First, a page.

Hypocrisy is the false claim to virtue. It always refers to consciously intended deception by a person in a position of trust. Making use of literary examples, the investigation starts with the delineation of three readily apparent preconditions for falling prey to hypocrisy. Idealization of the hypocrite is seen as a defense against a dread of uncertainty on the part of the person who succumbs to hypocrisy. The addition of a third precondition, the force of powerful desire, completes the introduction.
A selective review of historical and philosophical studies of hypocrisy over the past twenty-five hundred years situates the problem of the susceptibility to hypocrisy. Must idealization lead to credulity I do not think so. Belief, even strong belief, need not be credulous, and idealization, though it always involves some substitution of wish for judgment, is not always used as a defense. But when idealization and belief are fueled by anxiety, independent judgment, fragile under the best of circumstances, may fail. So idealization as defense against the dread of uncertainty may be expected to create the credulity that is one precondition for successful hypocrisy. But unrelenting credulity may come about also from great desire, especially in those inclined to magical thinking and other immaturities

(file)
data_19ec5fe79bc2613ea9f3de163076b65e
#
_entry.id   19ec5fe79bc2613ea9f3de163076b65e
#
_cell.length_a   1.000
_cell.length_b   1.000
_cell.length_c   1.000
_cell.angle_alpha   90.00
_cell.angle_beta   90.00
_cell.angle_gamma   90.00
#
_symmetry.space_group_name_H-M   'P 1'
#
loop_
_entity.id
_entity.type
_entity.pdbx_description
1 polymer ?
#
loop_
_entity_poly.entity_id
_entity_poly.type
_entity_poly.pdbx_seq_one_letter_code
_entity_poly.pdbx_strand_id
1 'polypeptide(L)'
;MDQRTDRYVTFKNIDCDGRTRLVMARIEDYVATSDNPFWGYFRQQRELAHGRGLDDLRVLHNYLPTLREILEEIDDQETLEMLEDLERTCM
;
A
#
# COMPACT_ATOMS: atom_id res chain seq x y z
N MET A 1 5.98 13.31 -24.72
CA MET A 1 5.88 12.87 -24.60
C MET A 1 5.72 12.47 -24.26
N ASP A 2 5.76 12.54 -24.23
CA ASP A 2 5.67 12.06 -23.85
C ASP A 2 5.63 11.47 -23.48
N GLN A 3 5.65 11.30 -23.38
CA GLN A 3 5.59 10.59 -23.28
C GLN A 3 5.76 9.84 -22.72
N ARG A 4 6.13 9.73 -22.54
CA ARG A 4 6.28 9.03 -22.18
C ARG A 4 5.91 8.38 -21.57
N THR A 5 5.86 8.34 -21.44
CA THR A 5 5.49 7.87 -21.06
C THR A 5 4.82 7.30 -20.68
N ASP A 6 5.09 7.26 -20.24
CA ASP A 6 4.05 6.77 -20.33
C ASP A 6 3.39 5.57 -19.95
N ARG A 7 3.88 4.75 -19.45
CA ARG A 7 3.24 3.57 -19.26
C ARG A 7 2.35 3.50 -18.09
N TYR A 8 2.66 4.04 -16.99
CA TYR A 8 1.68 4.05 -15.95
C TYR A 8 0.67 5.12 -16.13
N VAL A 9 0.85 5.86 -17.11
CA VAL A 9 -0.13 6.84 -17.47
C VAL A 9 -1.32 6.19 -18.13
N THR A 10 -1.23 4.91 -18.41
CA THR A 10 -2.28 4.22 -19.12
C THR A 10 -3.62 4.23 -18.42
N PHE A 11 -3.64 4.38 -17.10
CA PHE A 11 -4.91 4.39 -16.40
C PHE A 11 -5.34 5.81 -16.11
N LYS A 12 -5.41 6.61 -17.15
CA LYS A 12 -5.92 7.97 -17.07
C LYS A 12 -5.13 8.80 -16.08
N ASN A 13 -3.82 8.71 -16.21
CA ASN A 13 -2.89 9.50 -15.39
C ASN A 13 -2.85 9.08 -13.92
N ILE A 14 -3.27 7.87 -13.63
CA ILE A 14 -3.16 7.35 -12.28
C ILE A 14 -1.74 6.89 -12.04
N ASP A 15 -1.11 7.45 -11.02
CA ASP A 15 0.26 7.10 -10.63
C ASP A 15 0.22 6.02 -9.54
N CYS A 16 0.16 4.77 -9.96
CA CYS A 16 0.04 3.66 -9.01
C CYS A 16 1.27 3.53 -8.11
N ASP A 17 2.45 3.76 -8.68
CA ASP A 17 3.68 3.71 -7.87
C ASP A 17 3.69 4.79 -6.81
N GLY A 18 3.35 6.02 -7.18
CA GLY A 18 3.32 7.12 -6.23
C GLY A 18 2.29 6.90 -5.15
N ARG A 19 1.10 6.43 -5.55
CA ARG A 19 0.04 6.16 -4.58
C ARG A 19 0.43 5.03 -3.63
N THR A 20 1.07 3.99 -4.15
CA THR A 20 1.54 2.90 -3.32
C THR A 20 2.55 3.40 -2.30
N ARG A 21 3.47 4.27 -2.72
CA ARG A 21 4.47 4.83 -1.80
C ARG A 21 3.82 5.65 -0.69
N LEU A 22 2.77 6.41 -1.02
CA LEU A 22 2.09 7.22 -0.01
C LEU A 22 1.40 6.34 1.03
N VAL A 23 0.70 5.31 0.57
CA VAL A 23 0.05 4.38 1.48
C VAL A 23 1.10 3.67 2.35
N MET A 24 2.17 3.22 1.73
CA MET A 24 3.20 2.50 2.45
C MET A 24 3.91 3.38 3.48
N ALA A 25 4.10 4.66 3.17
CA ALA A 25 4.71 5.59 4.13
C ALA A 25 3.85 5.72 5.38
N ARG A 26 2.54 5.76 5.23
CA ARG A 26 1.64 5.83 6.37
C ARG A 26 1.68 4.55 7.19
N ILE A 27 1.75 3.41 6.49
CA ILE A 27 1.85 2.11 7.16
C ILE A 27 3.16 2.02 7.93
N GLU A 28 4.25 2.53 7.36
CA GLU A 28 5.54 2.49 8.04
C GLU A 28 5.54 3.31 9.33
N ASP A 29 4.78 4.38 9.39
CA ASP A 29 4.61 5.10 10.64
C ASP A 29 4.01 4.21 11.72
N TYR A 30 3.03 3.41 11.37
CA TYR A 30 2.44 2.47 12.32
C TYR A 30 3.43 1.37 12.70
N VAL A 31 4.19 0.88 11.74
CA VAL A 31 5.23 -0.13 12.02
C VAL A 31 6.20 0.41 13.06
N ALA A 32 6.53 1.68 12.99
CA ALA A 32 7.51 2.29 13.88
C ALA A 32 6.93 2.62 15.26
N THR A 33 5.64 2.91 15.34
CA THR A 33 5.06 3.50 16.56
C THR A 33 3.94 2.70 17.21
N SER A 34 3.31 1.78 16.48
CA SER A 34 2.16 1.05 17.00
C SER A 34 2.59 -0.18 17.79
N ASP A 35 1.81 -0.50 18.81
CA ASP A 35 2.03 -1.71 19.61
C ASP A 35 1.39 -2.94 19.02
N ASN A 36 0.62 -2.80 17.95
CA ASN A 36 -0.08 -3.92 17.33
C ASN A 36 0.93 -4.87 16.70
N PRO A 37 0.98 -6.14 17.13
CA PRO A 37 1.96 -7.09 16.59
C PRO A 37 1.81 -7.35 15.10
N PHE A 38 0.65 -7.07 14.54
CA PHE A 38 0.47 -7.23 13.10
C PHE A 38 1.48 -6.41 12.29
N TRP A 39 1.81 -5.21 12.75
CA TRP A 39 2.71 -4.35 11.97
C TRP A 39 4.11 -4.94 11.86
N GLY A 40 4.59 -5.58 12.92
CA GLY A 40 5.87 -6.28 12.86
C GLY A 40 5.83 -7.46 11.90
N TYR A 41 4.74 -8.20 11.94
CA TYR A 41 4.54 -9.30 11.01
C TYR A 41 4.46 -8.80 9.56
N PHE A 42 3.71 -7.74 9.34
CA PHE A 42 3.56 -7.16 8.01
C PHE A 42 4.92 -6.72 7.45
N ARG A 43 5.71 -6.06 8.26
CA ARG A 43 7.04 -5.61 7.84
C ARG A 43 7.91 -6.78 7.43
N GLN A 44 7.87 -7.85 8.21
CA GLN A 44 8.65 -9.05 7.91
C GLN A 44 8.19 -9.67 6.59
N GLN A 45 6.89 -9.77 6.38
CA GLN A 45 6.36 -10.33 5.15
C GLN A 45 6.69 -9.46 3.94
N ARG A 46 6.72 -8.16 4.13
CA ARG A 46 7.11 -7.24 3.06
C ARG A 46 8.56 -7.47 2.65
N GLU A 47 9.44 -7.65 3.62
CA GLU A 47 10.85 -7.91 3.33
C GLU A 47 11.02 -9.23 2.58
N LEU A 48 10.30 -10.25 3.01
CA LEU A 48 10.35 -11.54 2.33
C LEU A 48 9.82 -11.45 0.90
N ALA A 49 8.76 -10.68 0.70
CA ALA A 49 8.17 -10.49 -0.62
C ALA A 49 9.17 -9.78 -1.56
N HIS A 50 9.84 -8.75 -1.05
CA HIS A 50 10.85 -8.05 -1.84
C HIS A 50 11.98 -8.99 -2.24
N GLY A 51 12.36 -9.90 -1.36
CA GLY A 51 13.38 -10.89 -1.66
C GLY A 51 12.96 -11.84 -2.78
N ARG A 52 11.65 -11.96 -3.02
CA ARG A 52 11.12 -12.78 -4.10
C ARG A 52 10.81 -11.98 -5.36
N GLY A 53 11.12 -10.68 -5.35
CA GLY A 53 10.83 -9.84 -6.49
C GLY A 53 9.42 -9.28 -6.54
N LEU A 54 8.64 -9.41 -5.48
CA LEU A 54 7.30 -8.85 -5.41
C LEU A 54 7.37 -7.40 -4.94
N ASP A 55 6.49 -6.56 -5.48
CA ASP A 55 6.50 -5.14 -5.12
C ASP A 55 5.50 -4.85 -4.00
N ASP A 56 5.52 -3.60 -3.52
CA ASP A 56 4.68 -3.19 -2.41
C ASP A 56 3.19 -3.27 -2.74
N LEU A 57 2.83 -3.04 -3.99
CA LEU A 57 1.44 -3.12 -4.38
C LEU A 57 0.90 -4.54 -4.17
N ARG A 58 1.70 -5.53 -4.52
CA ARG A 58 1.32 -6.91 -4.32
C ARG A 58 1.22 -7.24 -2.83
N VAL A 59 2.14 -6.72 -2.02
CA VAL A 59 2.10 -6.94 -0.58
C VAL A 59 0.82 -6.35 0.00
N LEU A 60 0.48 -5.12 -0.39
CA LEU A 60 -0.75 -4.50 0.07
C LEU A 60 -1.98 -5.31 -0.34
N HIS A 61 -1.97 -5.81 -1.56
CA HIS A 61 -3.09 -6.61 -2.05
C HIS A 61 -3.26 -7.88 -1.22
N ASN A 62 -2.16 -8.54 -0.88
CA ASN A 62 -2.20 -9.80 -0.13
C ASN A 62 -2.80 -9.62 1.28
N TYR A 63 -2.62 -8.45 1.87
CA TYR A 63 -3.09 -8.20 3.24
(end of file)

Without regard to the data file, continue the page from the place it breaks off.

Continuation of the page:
of consideration by playwrights and philosophers, a ...Show more